So instead we went up to a really cool place called Stanley and Seaforts. Pulling up in the valet, I say "hey" to the guy and he says "hey!" and points at me. Then he says "Where do I know you from?" Doesn't look at all familiar to me. Well, maybe he looks like a young Don Cheadle. I talk about schools and none of those are it, so we depart for the restaurant not knowing each other. The restaurant has a 45 minute wait, but we could eat in the bar or go out on the patio if we want. The view from the patio is awesome. It's glassed in so it's not too bad and they turned on the heaters. It's on a little vista. You can't tell too well from the satellite, but it's sort of on a bluff between two very old and high bridges. Zoom out and you'll see that the view from the patio is of the entire waterfront.. the newly revitalized downtown, the water, the port. Really neat.

Partway through dinner I figure it out. There's only two places where I would have been in contact with a young black man now working as a valet in Tacoma... because even when I lived in Tacoma attending college, it was 90 blocks to the south. One would have been high school and another would have been a Little Caesar's. High School would have been an amazing coincidence. Little Caesar's, however, was only 4 blocks to the south and about 8 blocks to the west. So when he brought back my car, I asked him if that's where it had been and it was nice to have that mystery solved. We wished each other well and unless we eat there again (which I hope to, it was my second favorite meal ever after my birthday dinner with Lori and Rich and Christi last February at Twin Palms) I doubt I'll ever see the young man again.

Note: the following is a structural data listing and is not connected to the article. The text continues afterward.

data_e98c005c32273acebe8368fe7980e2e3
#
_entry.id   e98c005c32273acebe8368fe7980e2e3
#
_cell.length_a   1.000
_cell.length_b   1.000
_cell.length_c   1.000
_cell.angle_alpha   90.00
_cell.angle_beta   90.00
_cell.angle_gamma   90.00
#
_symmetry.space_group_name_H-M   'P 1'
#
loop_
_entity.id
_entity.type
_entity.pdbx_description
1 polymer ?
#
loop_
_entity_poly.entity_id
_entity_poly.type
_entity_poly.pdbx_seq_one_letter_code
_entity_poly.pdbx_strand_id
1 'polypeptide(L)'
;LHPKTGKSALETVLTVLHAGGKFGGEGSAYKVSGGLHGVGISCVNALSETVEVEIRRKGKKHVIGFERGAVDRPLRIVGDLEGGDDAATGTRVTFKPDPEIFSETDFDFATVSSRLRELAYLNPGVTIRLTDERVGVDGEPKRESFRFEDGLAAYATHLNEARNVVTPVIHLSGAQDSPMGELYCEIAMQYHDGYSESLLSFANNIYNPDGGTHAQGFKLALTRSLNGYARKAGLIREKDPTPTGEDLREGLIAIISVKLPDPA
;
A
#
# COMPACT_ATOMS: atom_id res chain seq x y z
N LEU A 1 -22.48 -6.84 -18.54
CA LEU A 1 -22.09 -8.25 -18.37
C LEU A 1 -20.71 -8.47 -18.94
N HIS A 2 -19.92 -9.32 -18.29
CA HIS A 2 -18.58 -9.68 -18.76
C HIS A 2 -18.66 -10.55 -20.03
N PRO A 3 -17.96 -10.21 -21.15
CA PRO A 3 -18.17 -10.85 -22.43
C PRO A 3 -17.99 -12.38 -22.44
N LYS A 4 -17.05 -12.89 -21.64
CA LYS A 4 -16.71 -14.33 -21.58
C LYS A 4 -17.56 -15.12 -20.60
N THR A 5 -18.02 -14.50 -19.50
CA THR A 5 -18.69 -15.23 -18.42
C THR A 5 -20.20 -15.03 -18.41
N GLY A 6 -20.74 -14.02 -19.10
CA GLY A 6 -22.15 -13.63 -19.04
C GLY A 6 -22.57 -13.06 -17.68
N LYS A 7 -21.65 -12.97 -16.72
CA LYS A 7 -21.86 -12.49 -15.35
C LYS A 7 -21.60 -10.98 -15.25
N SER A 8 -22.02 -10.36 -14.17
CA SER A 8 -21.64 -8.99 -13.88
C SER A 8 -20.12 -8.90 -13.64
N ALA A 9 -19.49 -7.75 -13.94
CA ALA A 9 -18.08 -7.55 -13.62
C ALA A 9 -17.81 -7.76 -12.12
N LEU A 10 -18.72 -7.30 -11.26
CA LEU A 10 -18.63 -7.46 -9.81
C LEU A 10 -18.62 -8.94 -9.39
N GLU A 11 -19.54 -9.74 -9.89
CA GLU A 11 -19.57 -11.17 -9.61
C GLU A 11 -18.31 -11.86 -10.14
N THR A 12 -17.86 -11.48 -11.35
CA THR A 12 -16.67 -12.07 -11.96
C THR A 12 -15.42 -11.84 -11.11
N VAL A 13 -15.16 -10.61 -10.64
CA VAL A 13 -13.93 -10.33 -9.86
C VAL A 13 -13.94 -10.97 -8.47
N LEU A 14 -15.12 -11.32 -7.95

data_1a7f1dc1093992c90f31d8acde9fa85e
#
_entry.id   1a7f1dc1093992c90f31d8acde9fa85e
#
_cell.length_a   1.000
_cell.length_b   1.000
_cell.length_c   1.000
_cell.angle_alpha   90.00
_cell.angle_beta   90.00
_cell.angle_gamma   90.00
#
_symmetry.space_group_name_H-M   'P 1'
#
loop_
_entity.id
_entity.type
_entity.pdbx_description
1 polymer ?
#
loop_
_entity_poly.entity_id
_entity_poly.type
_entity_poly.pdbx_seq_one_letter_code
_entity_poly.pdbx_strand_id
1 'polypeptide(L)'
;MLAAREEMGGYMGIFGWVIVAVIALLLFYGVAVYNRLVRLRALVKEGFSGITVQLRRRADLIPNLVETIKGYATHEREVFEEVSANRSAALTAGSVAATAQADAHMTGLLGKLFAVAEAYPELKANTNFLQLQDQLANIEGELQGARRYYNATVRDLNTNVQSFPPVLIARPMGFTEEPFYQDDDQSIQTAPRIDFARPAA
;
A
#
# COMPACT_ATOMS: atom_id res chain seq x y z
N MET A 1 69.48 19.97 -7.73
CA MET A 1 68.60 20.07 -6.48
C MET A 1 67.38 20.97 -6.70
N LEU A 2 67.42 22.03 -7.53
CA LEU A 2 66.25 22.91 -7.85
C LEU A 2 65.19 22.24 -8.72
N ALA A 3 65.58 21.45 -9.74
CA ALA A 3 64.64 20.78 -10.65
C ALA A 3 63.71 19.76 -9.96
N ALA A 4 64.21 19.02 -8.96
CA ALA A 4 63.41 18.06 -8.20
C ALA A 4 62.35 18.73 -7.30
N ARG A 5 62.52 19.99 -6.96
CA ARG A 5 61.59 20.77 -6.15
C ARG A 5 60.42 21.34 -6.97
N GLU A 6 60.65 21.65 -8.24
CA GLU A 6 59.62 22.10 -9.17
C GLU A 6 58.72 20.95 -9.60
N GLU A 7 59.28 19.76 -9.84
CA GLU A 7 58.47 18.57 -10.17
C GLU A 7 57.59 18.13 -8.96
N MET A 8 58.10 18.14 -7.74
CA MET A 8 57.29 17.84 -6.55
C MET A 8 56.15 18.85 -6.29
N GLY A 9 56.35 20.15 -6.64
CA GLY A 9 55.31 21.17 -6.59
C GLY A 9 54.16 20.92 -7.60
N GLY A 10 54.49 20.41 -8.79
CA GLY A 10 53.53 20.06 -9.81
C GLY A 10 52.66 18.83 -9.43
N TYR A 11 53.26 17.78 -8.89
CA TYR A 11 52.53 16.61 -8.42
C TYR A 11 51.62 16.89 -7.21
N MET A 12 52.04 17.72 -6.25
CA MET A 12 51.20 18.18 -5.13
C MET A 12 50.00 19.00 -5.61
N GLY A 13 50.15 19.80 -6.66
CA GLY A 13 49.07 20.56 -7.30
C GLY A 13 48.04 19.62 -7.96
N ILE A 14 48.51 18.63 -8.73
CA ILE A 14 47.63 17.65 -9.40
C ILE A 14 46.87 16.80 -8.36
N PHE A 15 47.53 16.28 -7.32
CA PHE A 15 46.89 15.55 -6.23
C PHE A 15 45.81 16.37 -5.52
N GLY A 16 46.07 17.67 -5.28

But, it was a good experience. When we were working there, he was much younger, getting rides from his mom to and from work each day, though I might have given him a ride home once, I can't remember. He didn't live too far from PLU, actually. But there were some pretty bad influences in some of the older black men who worked at Little Caesars and this young guy acted like a a gangsta-wanna be. It was nice to know that he wasn't led into those bad influences.